I wanted to improve my skills after graduation in 2011. I had received my Bachelor of Dental Surgery in India and desired advanced training. I decided to apply to an accredited U.S. dental school.
The decision seemed simple, but I soon realized the amount of materials required for the application. I needed to take assessments like the National Board Dental Examinations (NBDE) and the Test of English as a Foreign Language (TOEFL iBT) examination. I had to apply to schools using the American Dental Education Association Centralized Application for Advanced Placement for International Dentists (ADEA CAAPID). Many schools required supplemental documents as a part of the application. I also needed to prepare for interviews and for the bench examinations. International dentists encounter several barriers during the application process when applying to dental schools.
First, international dentists must secure a U.S. visa to take the NBDE. Visitor visas are not generally issued for taking the exams. One option is to enroll in a Master’s program. Once enrolled, students are eligible for a student visa. An alternative option is to apply for a dependent visa. The dependent visa will permit taking the examinations. In numerous cases, foreign dentists fail to receive a visa and do not even apply. Not only is a visa important for examinations, it is important for gaining work experience.
Most of the U.S. schools prefer to see evidence of work experience. Unfortunately, not all international candidates are eligible to work. Even with a visa, some dental centers refuse to let international dentists volunteer as assistants. Personally, I struggled to get work experience because of my visa status. To gain experience, I started volunteering for a community clinic. Only after getting a legal work permit was I able to work as a dental assistant.
The ADEA CAAPID is for foreign-trained dentists to apply to dental school in the U.S. or Canada. The process is similar to the ADEA Associated American Dental Schools Application Service (AADSAS). Like the AADSAS, test scores and application fees are submitted to each school applied to. CAAPID fees and supplemental fees add to the financial burden of applying. The application investment can deter qualified applicants. Adding to the fiscal load, students purchase materials to practice for the bench examination.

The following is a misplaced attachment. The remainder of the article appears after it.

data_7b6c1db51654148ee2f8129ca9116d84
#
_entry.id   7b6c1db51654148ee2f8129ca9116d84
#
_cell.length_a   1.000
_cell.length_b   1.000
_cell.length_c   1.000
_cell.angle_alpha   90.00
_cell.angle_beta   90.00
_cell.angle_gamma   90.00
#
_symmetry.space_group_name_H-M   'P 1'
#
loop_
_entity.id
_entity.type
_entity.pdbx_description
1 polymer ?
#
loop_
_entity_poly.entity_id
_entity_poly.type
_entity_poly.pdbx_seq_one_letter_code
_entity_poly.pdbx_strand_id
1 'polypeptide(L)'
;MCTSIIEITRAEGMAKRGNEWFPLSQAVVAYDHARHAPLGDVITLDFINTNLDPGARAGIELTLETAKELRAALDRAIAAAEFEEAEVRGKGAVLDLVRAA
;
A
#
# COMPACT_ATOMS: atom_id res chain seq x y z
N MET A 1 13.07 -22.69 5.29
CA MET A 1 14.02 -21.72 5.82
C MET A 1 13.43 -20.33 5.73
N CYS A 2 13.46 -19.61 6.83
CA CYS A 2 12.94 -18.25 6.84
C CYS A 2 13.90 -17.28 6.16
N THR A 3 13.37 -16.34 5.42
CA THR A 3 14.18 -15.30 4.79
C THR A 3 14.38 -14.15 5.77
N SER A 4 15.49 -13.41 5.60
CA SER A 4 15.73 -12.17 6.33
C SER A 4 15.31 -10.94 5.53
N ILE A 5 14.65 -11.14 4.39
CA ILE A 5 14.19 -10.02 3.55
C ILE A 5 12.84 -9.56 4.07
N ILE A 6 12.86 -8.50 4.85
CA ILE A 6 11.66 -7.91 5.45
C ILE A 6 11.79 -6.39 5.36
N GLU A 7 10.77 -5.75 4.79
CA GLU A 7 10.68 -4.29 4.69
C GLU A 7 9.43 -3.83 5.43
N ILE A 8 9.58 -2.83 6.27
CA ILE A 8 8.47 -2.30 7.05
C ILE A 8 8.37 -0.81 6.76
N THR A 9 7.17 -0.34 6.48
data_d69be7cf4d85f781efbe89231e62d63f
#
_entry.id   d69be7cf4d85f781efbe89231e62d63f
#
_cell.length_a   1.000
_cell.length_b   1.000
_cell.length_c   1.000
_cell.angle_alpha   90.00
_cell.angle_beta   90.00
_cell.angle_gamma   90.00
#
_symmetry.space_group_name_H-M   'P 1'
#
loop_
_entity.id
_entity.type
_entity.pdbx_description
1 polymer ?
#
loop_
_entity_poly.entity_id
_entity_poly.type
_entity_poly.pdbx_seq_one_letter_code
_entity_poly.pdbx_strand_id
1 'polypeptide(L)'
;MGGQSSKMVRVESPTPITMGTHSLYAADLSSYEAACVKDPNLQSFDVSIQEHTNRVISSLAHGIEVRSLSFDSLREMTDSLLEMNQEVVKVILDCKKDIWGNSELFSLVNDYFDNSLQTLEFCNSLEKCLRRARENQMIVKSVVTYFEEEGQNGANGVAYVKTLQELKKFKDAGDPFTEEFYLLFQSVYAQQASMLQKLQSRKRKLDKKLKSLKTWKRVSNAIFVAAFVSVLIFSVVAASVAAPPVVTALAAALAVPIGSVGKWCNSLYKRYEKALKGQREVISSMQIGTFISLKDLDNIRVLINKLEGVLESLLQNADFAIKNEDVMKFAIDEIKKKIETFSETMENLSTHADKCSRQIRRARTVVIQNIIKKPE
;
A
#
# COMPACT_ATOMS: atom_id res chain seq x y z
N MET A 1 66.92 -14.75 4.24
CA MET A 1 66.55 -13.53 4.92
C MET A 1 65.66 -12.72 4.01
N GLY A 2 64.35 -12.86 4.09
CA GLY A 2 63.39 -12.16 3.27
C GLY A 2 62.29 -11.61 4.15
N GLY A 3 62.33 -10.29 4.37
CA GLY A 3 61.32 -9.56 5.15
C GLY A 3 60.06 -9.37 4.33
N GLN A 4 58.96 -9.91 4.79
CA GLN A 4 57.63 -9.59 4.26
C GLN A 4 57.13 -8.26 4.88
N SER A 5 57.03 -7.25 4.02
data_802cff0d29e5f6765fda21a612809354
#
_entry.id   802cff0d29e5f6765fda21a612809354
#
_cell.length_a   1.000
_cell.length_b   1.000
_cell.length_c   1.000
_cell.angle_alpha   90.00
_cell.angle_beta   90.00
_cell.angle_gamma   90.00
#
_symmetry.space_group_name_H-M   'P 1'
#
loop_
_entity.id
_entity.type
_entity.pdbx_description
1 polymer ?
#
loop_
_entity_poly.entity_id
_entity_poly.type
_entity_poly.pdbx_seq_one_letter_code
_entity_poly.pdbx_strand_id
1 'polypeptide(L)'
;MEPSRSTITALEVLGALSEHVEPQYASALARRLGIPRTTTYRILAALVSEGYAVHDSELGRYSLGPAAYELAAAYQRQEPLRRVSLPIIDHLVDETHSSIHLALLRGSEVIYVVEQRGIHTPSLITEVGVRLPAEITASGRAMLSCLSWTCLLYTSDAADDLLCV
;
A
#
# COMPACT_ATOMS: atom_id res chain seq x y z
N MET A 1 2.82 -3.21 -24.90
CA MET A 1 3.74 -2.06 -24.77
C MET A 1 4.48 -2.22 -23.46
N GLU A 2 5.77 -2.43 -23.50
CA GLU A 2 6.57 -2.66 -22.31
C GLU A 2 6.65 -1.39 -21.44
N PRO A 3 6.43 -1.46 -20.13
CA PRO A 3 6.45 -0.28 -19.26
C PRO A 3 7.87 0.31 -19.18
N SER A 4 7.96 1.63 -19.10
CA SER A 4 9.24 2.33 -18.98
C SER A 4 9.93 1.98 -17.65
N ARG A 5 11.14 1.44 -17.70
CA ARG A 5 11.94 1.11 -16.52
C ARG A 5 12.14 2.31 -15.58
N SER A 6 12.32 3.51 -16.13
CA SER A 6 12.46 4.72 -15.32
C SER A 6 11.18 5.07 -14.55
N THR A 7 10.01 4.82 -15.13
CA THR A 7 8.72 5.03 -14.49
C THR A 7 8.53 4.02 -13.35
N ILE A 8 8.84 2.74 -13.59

Bench examinations are administered by individual schools. The exam assesses three major topics: fixed prosthodontics, removable prosthodontics and operative dentistry. Practicing for the bench exam requires dental equipment and instruments. It also requires a typodont, replacement teeth and dental loupes. Multiple schools and private institutes offer preparation courses for the bench test. Course fees can vary greatly between private institutes and public universities. Performance on the bench exam can improve a student’s application and chances to matriculate.
Once accepted, the majority of students need to apply for loans to afford tuition. Candidates without a green card are not eligible for federal loans. To obtain private loans, a permanent resident or citizen cosigner is required. Securing a cosigner can be difficult for students. In a few cases, candidates defer admissions due to the absence of a cosigner. Once successful, an international dentist begins the journey to licensure in the U.S.
International dentists value Advanced Standing Programs. They offer an unprecedented opportunity to further education, develop clinical skill and improve manual dexterity. The path for advancement is filled with obstacles. Do not perceive the barriers as hindrances, but steps to becoming licensed in the U.S.
Please refer to ASDA’s “Tips for International Dental Students” for more information on applying.
Shruti Singh, predental member